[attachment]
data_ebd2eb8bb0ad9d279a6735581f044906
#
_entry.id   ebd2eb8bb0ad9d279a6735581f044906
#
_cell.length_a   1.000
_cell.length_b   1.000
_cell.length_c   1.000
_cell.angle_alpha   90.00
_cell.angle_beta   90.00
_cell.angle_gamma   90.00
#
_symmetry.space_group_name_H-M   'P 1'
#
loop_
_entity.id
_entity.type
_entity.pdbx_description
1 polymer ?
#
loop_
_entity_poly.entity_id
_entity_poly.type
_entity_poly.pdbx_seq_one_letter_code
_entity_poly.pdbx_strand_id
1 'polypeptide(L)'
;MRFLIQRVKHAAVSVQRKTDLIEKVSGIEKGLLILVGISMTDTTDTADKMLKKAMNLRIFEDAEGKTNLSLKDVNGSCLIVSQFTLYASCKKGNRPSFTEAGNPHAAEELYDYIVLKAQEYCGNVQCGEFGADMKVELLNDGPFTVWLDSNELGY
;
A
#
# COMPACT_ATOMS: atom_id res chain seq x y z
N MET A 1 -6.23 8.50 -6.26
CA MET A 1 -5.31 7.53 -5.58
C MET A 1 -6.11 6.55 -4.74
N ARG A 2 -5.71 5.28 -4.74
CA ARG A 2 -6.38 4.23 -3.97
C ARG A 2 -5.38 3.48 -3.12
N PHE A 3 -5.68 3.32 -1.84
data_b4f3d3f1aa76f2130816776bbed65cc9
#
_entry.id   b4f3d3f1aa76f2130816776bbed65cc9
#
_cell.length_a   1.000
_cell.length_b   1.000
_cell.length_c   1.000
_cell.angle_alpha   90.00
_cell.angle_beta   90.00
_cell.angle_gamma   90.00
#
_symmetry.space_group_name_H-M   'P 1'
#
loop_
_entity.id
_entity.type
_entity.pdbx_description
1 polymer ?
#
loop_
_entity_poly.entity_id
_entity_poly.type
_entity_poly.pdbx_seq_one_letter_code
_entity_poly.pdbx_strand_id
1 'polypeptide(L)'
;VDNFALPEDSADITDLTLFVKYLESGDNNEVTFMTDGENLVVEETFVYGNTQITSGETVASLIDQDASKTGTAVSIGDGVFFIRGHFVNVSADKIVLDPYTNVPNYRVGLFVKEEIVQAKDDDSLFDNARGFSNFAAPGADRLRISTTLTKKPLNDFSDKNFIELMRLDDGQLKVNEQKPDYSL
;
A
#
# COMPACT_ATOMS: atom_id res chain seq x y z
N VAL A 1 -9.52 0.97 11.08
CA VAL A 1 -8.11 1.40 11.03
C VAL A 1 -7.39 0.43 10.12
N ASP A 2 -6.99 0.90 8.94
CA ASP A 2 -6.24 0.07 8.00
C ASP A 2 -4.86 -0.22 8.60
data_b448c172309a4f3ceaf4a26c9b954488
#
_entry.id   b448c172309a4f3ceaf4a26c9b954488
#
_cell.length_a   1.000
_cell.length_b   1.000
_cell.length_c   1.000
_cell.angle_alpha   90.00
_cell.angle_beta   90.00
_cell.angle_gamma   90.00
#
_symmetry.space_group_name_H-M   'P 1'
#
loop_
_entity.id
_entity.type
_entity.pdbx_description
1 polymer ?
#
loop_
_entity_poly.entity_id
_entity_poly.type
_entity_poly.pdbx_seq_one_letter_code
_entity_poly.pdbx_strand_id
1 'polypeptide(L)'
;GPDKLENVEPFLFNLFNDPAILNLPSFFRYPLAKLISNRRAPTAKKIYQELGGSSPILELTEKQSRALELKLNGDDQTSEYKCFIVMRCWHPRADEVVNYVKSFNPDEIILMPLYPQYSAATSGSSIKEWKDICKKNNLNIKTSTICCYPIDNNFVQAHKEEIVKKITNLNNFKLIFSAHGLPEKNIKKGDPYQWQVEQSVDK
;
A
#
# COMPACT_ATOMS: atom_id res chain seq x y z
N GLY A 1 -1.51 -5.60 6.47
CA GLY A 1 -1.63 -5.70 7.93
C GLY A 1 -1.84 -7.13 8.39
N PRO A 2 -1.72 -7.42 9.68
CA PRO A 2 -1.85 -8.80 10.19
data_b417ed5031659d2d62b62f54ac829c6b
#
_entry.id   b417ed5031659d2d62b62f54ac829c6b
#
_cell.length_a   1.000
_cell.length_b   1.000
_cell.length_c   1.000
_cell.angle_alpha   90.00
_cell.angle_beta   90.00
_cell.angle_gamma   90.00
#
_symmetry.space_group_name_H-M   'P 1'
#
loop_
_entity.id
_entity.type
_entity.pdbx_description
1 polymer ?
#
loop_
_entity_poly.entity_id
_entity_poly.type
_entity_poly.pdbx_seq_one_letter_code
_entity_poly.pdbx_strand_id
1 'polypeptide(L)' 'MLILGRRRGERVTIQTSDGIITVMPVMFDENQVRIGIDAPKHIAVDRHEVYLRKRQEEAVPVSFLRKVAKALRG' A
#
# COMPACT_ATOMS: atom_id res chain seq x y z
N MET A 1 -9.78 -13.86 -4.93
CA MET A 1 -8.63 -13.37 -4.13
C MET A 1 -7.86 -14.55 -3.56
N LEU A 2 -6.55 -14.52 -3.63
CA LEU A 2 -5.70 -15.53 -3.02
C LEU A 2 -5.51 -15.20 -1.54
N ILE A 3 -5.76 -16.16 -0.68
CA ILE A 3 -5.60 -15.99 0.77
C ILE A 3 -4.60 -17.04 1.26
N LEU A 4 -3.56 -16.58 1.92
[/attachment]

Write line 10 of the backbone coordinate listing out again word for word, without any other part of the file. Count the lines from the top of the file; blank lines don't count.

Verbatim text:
_cell.angle_gamma   90.00